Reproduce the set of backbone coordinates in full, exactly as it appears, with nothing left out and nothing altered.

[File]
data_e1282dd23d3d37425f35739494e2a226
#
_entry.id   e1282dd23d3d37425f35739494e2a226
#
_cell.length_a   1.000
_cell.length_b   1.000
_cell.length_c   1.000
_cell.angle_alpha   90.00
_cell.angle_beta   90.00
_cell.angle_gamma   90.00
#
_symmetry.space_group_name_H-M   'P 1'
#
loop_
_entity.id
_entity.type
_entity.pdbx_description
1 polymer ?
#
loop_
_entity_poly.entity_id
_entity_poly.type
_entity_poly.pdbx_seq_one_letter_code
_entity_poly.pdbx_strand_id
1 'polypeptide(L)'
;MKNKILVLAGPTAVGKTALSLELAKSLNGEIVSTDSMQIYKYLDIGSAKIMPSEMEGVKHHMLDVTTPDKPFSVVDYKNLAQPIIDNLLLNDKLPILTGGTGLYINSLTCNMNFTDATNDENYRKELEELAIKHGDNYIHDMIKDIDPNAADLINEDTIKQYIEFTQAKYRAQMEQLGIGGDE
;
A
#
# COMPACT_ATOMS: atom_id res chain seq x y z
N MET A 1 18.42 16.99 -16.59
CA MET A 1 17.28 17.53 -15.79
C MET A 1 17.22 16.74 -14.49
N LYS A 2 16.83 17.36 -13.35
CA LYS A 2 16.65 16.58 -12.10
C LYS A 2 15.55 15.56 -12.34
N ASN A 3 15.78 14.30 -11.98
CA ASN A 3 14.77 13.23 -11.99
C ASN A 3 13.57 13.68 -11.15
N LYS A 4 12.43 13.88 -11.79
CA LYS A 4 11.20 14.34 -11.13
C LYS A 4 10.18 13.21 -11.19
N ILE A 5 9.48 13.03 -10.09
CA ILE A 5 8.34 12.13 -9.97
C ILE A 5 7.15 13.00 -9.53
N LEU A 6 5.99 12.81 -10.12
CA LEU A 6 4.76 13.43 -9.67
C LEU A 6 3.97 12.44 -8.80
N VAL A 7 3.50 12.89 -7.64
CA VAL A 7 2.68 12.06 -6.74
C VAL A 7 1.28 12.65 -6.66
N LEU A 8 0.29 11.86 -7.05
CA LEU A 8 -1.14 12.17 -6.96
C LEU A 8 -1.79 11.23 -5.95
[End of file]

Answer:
data_e1282dd23d3d37425f35739494e2a226
#
_entry.id   e1282dd23d3d37425f35739494e2a226
#
_cell.length_a   1.000
_cell.length_b   1.000
_cell.length_c   1.000
_cell.angle_alpha   90.00
_cell.angle_beta   90.00
_cell.angle_gamma   90.00
#
_symmetry.space_group_name_H-M   'P 1'
#
loop_
_entity.id
_entity.type
_entity.pdbx_description
1 polymer ?
#
loop_
_entity_poly.entity_id
_entity_poly.type
_entity_poly.pdbx_seq_one_letter_code
_entity_poly.pdbx_strand_id
1 'polypeptide(L)'
;MKNKILVLAGPTAVGKTALSLELAKSLNGEIVSTDSMQIYKYLDIGSAKIMPSEMEGVKHHMLDVTTPDKPFSVVDYKNLAQPIIDNLLLNDKLPILTGGTGLYINSLTCNMNFTDATNDENYRKELEELAIKHGDNYIHDMIKDIDPNAADLINEDTIKQYIEFTQAKYRAQMEQLGIGGDE
;
A
#
# COMPACT_ATOMS: atom_id res chain seq x y z
N MET A 1 18.42 16.99 -16.59
CA MET A 1 17.28 17.53 -15.79
C MET A 1 17.22 16.74 -14.49
N LYS A 2 16.83 17.36 -13.35
CA LYS A 2 16.65 16.58 -12.10
C LYS A 2 15.55 15.56 -12.34
N ASN A 3 15.78 14.30 -11.98
CA ASN A 3 14.77 13.23 -11.99
C ASN A 3 13.57 13.68 -11.15
N LYS A 4 12.43 13.88 -11.79
CA LYS A 4 11.20 14.34 -11.13
C LYS A 4 10.18 13.21 -11.19
N ILE A 5 9.48 13.03 -10.09
CA ILE A 5 8.34 12.13 -9.97
C ILE A 5 7.15 13.00 -9.53
N LEU A 6 5.99 12.81 -10.12
CA LEU A 6 4.76 13.43 -9.67
C LEU A 6 3.97 12.44 -8.80
N VAL A 7 3.50 12.89 -7.64
CA VAL A 7 2.68 12.06 -6.74
C VAL A 7 1.28 12.65 -6.66
N LEU A 8 0.29 11.86 -7.05
CA LEU A 8 -1.14 12.17 -6.96
C LEU A 8 -1.79 11.23 -5.95